Generally the crystals occur in veins that are most productive in a belt approximately 170 miles long and 30-40 miles wide extending from Hot Springs southwest to eastern Oklahoma.  This belt is the core of the Ouachita Mountains and the veins and pockets are found in both Paleozoic sandstones and shales.  Generally the sandstone-hosted crystals are clear while those found in the shales are milky or cloudy.

The quartz veins are associated with the orogenic folding of the rocks and the fractures (holding the crystals) generally follow the bedding of the folds.  Percolating, silica-rich, meteoric waters deposited the SiO2 about 280—245 Ma during the building of the Ouachita Mountains.

Howard noted that at least 11 fee-operated quartz digs were in operation (in 2008), with most in the vicinity of Mt. Ida.  In addition, tens of rock and mineral shops in the state (and elsewhere) offer quartz crystals of all varieties, including some really black crystals.  Although the quartz mines do produce some uncommon smoky varieties, there are several dealers who sell irradiated crystals.  An honest dealer will advertise the “smoky quartz” as irradiated while other not-so-honest sellers simply call it black Arkansas quartz.

On a field trip long ago I collected a few nice crystals from open road cuts.  However, if I visited the state again I would consider a fee-operated dig, unless a member of the local rock and mineral club volunteered to guide! 

Nicely terminated quartz crystals.  Width ~6. 5 cm. on each.

Water-clear quartz crystals.  Width ~5.0 cm.
 I don’t know much about bauxite except that it: 1) is an ore of aluminum; 2) forms in a tropical to subtropical environment; 3) occurs as small to large oolites; and 4) is mined in Arkansas.  I learned all of these facts in a grade school geography class!  What I later learned as a geology student is that bauxite is not really a “mineral” but is a composite of several different aluminum-rich minerals: [gibbsite—Al(OH)3, diaspore—AlO(OH), boehmite—ALO(OH)],  a couple of iron oxides [hematite—Fe2O3,  goethite-- FE3O(OH)],  and a clay mineral [kaolinite—Al2(Si2O5)(OH)4].  Interested readers may locate additional information about Arkansas bauxite at a Blog posting dated 11/21/13.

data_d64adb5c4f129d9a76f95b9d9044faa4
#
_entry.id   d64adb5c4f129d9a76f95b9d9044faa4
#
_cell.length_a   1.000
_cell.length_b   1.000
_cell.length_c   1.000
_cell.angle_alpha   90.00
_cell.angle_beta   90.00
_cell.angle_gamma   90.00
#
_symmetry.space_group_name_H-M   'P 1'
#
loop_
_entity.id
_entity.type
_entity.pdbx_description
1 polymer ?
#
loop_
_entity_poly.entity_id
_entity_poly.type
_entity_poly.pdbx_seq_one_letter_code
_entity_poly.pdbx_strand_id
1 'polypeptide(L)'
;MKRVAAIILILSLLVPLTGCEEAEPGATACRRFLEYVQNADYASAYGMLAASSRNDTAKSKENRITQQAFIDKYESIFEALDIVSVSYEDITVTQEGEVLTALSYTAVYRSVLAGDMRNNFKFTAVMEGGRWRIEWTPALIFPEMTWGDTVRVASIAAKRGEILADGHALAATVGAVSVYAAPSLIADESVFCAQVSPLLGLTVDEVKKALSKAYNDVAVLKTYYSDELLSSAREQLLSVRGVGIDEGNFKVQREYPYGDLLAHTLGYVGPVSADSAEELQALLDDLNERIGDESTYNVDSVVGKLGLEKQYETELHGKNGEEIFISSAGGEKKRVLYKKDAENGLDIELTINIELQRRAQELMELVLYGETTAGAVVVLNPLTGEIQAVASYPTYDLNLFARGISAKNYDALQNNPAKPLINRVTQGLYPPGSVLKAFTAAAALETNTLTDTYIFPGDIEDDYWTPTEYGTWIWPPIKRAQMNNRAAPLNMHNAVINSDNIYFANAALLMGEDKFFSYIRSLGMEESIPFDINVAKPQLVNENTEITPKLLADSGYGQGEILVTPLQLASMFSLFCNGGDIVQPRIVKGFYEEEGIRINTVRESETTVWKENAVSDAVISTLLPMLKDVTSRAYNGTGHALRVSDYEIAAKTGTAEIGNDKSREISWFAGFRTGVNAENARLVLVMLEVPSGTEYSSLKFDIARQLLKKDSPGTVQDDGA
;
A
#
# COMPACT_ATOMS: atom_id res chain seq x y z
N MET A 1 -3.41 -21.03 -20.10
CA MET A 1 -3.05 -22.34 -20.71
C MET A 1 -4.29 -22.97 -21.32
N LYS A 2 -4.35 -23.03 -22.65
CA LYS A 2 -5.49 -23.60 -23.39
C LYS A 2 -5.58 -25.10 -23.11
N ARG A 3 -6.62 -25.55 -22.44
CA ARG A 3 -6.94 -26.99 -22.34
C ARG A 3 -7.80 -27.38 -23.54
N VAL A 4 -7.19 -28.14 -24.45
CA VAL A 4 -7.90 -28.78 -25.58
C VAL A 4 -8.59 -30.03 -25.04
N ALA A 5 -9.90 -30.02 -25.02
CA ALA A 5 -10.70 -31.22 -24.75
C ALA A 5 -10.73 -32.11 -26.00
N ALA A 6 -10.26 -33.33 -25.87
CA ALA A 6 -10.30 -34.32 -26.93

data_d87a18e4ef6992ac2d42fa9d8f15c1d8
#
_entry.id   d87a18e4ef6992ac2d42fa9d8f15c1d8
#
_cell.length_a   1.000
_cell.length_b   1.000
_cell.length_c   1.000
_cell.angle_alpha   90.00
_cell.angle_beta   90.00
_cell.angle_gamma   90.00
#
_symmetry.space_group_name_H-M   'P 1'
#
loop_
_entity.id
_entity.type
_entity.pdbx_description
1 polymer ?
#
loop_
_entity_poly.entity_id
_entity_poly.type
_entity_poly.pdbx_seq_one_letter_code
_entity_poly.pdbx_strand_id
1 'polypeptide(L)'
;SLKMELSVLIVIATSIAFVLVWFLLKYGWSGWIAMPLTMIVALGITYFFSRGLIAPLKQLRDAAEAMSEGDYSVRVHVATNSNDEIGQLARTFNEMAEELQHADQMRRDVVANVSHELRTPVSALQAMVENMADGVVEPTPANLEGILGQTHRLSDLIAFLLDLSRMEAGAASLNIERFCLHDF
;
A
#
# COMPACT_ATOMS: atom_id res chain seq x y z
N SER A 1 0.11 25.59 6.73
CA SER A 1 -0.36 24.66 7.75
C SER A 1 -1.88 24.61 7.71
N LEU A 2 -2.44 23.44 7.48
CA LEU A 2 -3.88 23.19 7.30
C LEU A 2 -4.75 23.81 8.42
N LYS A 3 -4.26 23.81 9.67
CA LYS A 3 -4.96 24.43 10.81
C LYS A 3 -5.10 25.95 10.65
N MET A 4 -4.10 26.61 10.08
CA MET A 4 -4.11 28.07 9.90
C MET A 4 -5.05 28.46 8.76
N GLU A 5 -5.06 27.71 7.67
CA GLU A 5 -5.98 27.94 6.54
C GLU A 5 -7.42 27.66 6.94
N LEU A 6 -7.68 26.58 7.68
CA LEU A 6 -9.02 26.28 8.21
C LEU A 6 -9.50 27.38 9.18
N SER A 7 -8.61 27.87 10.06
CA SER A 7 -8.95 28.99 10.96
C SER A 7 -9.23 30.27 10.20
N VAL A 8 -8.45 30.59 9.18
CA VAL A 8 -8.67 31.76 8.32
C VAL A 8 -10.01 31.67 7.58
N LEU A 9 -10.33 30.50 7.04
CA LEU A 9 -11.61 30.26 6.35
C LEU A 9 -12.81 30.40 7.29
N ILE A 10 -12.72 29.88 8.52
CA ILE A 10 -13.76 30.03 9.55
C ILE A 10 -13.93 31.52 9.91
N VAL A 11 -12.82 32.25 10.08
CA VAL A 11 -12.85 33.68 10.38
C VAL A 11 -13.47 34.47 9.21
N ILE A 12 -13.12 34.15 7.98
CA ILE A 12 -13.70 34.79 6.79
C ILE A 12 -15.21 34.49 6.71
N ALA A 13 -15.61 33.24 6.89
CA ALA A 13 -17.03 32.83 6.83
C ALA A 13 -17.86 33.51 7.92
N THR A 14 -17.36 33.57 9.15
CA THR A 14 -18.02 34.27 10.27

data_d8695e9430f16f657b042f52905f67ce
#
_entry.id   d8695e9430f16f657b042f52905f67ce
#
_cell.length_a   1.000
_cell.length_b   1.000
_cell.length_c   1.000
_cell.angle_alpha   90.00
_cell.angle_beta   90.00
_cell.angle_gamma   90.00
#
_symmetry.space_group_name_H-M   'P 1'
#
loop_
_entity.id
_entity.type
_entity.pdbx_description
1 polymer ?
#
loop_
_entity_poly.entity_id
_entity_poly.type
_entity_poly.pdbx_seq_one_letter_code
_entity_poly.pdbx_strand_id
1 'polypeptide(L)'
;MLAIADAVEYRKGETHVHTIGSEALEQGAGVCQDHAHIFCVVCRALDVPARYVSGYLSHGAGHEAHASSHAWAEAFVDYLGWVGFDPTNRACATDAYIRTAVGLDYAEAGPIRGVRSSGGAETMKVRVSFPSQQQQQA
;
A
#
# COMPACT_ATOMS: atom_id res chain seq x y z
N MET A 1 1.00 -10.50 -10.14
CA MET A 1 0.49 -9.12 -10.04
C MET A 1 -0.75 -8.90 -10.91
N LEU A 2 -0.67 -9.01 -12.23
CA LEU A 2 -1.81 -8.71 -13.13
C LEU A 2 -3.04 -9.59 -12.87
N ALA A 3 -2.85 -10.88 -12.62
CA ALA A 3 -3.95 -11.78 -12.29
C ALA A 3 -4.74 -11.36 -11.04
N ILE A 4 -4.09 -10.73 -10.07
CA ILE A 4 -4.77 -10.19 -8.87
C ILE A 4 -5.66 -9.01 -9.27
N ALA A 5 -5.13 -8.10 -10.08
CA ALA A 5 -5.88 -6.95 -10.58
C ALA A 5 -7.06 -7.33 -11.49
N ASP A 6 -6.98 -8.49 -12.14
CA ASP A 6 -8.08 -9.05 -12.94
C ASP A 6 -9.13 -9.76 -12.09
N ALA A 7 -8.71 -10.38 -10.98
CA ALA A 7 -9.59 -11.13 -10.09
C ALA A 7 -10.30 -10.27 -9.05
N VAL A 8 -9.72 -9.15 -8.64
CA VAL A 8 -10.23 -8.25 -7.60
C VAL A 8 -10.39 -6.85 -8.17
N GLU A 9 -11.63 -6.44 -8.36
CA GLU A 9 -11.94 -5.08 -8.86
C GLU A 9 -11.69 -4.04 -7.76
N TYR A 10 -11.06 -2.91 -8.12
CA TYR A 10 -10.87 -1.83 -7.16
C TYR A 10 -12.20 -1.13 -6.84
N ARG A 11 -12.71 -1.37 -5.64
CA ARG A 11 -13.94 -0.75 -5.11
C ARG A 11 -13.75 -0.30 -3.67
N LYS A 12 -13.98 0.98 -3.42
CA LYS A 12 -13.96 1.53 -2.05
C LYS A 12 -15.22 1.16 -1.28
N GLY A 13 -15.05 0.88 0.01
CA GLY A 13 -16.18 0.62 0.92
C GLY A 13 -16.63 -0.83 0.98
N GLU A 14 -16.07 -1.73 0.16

Pisolitic bauxite.

As a kid growing up in rural Kansas, and being somewhat inquisitive, I was always asking some of the local “old timers” questions, lots of questions!  One concerned the best sharpening stone for my pocket knife.  I was informed never to use my father’s artificial carbide wheel but to acquire, perhaps from Santa Claus, a whetstone from Arkansas.  I did receive such a stone, from my grandfather, and later in life as a student decided to find out more about the collecting localities of these stones.  Arkansas Whetstones are composed of a material called novaculite, and more specifically quarried from a geological formation formally named the Arkansas Novaculite (Devonian to Early Mississippian in age, ~400 -~345 Ma) found in the Ouachita Mountains.  Novaculite is a recrystallized (probably from low grade metamorphism) form of chert or flint (a microcrystalline quartz), and is extremely pure (~99% silica). See Blog posting 5/04/13.

One interesting aspect of this 2013 posting was an email from a reader in Europe. He asked if I could get him a sample or two and was interesting in purchasing novaculite.  I told him that I would try to locate a few samples when I attended the 2013 RMFMS Show in Tulsa, Oklahoma. He then told me that his purchases would be at least 21 barrels per year.  Whoa. I immediately contacted a mining company in Arkansas and gave them his contacting information!